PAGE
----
City towing ordinance gains traction in council

ILLEGALLY parked vehicles in the city may soon be towed following the filing of an ordinance in the city.

Authored by Councilors Benny Bomogao, Michael Lawana, and Faustino Olowan, the “Towing Ordinance of the City of Baguio” aims to support Baguio City's Anti-Obstruction ordinance and provide a regulated towing system of damaged, abandoned, immobilized, illegally parked, or disabled motor vehicles on public right-of-way or on public or private property within the city streets or roads.

Under the proposed law, the city will seek a firm operating in Baguio with the needed towing equipment for heavy and light vehicles and a secured storage facility equipped with the security measures such as 24/7 security guard and closed-circuit camera.

Owners of abandoned vehicle or parts must be liable for all the costs, storage and disposal of the vehicle or the parts under the ordinance.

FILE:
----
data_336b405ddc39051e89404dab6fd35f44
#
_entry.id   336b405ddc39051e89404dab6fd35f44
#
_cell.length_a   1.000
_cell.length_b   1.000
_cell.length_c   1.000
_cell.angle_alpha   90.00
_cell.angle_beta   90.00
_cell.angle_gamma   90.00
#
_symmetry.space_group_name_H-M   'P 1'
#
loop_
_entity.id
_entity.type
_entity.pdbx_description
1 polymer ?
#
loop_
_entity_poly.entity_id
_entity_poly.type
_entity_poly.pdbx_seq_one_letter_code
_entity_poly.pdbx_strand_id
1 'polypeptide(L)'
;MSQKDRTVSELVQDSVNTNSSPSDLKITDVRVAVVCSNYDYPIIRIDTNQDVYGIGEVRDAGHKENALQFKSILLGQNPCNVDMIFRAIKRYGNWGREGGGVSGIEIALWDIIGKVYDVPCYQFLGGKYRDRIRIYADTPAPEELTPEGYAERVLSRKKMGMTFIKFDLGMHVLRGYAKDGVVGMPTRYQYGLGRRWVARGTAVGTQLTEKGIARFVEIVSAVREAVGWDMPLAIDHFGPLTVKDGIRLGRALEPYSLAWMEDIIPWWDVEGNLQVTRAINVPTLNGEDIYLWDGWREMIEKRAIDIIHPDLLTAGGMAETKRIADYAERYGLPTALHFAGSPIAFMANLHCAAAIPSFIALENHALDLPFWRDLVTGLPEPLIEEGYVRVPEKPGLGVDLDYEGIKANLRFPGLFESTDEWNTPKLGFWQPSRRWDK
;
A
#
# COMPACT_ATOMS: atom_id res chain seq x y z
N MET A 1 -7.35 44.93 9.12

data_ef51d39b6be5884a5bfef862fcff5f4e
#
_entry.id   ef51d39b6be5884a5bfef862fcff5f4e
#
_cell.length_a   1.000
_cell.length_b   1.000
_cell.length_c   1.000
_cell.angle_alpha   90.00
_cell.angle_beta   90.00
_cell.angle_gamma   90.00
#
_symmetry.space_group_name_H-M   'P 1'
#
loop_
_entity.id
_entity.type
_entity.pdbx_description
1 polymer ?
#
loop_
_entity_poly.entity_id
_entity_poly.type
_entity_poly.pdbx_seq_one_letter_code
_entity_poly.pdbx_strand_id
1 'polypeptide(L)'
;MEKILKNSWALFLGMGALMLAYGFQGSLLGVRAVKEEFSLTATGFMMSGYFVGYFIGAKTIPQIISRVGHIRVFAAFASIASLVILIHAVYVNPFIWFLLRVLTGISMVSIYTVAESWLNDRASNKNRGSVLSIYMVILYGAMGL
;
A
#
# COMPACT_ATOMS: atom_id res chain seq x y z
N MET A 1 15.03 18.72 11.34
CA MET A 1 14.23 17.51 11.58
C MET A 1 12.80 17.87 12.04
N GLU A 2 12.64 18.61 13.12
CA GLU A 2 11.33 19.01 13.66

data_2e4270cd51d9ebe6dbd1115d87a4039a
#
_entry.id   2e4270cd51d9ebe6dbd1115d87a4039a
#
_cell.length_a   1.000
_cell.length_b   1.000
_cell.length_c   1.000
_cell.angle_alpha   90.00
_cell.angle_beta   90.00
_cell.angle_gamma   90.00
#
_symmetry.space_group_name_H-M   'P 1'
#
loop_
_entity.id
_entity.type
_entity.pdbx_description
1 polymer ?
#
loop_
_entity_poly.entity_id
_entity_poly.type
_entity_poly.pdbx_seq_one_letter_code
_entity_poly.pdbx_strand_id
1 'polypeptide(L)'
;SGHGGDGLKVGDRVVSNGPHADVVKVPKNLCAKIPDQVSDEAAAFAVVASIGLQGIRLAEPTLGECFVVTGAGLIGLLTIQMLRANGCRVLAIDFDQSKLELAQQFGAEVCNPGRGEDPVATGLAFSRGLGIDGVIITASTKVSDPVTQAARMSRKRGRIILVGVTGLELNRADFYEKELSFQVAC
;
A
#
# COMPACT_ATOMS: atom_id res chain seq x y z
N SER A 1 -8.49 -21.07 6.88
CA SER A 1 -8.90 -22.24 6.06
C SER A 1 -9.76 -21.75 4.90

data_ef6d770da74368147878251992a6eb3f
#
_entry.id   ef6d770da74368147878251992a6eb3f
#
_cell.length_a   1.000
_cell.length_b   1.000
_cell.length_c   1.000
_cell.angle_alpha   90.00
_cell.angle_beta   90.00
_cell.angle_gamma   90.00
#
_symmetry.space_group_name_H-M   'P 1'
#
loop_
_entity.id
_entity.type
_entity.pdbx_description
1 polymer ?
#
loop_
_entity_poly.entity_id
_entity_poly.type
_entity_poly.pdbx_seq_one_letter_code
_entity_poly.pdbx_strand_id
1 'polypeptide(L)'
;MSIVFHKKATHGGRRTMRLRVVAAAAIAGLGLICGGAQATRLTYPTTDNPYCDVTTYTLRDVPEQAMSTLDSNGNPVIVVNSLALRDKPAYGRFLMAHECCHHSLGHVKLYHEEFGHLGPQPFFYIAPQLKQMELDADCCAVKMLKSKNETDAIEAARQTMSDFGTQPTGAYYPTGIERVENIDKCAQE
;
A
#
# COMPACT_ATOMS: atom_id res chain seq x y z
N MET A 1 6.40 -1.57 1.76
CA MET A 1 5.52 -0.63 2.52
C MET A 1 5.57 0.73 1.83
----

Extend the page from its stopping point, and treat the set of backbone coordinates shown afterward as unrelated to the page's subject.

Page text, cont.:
In the proposed ordinance, all vehicles remaining at the storage facility for more than 90 days may be removed and disposed in accordance with disposal procedures by the General Services Office.

A standard towing fee will be collected by both government and private entities. Owners of light vehicles will pay P1,500 for the first 4 kilometers, P2,500 for medium vehicles, P4,500 for heavy vehicles.

After the first four kilometers, vehicle owners will have to shell out additional P200 per kilometer.

The tow trucks crew or personnel must exercise utmost courtesy and observe proper decorum in dealing with the public or motorists and must submit the performance record of the company to ensure it has sufficient skills to provide towing services.

The towing company or agency, whether private or government must be held responsible for towing the vehicles wherein unattended illegally parked vehicle will be towed and issued a Ticket Violation Receipt immediately upon arrival at the impounding area.

Any towing company or its employee, who violates any provision of this ordinance, must be issued a written warning for the first violation. (Justine Mae Jimenez/Colegio de Dagupan intern)

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